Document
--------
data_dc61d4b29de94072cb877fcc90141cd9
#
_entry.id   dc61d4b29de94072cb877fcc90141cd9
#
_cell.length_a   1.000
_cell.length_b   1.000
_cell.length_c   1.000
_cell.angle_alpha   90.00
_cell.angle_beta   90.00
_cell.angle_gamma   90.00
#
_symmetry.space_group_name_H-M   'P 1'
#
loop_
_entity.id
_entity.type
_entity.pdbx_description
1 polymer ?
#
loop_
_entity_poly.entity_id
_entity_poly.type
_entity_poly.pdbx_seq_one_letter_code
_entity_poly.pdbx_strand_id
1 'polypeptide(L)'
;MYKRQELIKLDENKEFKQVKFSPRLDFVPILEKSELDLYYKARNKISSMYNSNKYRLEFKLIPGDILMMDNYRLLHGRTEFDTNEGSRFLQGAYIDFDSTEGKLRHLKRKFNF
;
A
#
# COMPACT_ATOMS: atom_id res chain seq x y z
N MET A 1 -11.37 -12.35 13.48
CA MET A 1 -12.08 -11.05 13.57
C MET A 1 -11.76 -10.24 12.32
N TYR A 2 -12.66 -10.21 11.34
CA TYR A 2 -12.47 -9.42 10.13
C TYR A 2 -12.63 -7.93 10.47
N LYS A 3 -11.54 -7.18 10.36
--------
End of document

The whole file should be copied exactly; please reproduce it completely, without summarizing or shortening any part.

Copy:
data_dc61d4b29de94072cb877fcc90141cd9
#
_entry.id   dc61d4b29de94072cb877fcc90141cd9
#
_cell.length_a   1.000
_cell.length_b   1.000
_cell.length_c   1.000
_cell.angle_alpha   90.00
_cell.angle_beta   90.00
_cell.angle_gamma   90.00
#
_symmetry.space_group_name_H-M   'P 1'
#
loop_
_entity.id
_entity.type
_entity.pdbx_description
1 polymer ?
#
loop_
_entity_poly.entity_id
_entity_poly.type
_entity_poly.pdbx_seq_one_letter_code
_entity_poly.pdbx_strand_id
1 'polypeptide(L)'
;MYKRQELIKLDENKEFKQVKFSPRLDFVPILEKSELDLYYKARNKISSMYNSNKYRLEFKLIPGDILMMDNYRLLHGRTEFDTNEGSRFLQGAYIDFDSTEGKLRHLKRKFNF
;
A
#
# COMPACT_ATOMS: atom_id res chain seq x y z
N MET A 1 -11.37 -12.35 13.48
CA MET A 1 -12.08 -11.05 13.57
C MET A 1 -11.76 -10.24 12.32
N TYR A 2 -12.66 -10.21 11.34
CA TYR A 2 -12.47 -9.42 10.13
C TYR A 2 -12.63 -7.93 10.47
N LYS A 3 -11.54 -7.18 10.36